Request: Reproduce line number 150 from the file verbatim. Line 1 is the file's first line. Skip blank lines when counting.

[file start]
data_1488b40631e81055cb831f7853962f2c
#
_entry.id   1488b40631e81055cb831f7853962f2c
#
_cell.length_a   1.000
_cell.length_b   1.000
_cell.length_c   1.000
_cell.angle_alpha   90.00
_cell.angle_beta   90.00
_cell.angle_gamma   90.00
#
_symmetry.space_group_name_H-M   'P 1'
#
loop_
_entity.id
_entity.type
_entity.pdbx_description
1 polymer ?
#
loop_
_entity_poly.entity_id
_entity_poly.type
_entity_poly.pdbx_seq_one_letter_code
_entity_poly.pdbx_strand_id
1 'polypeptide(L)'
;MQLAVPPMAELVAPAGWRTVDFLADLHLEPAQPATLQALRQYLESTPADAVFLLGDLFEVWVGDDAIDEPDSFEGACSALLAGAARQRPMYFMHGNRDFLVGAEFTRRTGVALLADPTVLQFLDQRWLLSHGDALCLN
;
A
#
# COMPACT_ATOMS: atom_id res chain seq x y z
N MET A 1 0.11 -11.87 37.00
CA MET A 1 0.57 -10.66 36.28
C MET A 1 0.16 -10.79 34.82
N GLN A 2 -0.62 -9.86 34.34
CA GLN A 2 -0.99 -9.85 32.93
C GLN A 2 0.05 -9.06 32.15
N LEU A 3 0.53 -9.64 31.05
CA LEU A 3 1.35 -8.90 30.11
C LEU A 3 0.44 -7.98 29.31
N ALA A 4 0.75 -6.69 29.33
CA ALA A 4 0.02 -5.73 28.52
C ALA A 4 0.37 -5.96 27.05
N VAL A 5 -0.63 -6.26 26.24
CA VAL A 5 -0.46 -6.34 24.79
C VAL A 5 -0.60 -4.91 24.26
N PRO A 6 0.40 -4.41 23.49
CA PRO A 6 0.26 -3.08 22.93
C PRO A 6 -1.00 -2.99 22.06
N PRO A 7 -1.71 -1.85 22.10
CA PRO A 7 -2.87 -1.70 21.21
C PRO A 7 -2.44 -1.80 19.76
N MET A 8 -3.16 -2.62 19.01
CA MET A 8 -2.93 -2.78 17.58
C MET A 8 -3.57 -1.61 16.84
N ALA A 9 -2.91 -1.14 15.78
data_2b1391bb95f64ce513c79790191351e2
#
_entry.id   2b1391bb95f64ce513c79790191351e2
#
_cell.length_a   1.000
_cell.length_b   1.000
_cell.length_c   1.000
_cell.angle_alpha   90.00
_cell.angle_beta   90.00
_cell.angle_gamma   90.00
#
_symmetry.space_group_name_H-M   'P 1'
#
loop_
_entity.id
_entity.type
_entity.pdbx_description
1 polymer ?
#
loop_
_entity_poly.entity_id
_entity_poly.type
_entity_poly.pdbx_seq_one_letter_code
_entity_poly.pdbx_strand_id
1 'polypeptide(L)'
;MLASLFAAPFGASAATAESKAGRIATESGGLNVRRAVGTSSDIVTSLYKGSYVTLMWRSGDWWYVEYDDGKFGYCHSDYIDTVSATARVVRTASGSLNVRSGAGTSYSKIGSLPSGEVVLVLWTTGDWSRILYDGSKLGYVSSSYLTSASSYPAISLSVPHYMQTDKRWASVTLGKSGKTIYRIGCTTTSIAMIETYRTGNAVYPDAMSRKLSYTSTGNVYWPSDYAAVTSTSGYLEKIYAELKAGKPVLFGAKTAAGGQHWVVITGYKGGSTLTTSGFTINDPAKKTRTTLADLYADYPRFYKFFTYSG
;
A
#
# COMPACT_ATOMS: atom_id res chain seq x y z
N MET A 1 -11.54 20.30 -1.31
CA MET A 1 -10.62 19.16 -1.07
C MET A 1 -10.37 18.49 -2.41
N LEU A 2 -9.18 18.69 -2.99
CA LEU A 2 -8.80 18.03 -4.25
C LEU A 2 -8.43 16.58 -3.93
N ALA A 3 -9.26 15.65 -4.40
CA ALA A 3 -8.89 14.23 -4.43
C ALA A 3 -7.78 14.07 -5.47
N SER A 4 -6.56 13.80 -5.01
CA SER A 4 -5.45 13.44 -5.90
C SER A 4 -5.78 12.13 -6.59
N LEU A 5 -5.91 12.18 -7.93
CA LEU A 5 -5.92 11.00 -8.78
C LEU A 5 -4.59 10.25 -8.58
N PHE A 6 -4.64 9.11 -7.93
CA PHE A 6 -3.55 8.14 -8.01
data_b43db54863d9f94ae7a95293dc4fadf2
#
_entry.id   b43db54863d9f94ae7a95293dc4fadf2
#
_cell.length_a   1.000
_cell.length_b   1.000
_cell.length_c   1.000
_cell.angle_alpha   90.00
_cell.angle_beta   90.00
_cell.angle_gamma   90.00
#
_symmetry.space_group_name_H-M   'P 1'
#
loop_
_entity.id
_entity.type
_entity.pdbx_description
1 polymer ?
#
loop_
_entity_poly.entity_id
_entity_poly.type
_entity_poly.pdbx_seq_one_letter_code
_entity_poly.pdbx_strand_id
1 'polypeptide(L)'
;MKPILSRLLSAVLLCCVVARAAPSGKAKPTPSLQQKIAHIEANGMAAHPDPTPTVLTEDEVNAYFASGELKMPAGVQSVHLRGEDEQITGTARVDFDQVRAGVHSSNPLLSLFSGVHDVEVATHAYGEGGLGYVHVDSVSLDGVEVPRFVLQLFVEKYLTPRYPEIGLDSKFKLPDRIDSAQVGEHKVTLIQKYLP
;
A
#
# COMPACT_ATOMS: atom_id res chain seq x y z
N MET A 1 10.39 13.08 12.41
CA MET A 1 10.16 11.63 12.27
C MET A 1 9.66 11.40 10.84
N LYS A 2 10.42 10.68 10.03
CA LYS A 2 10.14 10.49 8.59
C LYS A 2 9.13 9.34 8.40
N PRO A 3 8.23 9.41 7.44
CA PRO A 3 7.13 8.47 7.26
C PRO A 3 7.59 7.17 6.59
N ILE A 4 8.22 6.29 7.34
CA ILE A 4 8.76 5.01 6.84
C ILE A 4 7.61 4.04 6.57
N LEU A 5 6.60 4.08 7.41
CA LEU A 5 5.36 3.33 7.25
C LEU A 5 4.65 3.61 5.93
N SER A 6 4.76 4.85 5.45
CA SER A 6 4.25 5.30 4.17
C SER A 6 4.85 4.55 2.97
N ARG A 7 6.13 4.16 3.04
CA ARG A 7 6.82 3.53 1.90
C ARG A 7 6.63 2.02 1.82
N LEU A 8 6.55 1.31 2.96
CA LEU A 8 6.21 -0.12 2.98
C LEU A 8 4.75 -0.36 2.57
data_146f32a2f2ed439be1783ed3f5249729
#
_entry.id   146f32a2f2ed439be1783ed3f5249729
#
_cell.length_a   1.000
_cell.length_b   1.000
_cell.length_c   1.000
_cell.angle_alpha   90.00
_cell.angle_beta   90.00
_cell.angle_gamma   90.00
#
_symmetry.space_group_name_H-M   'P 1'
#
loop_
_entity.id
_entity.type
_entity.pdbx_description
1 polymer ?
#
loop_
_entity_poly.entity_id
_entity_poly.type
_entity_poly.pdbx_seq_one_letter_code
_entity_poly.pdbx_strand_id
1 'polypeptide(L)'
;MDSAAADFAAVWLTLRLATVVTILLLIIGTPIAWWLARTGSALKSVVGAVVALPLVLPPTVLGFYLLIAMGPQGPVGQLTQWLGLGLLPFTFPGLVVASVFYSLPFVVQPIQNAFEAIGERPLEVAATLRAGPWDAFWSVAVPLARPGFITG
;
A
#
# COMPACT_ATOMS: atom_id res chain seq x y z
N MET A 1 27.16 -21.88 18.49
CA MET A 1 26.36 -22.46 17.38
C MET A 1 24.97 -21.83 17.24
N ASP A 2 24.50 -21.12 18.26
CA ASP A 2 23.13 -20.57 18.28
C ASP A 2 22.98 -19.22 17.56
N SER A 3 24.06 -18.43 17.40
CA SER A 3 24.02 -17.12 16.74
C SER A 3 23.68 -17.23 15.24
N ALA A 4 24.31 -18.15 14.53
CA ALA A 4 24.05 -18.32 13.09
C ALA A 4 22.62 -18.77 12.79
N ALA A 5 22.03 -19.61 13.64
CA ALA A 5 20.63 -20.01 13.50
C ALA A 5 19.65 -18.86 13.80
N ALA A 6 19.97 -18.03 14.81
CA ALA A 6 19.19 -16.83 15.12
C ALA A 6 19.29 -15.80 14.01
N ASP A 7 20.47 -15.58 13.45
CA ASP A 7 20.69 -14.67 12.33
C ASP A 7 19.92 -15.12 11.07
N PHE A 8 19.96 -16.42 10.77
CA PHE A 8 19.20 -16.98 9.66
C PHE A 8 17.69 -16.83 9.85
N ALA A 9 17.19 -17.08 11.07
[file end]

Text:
C SER A 6 4.85 4.55 2.97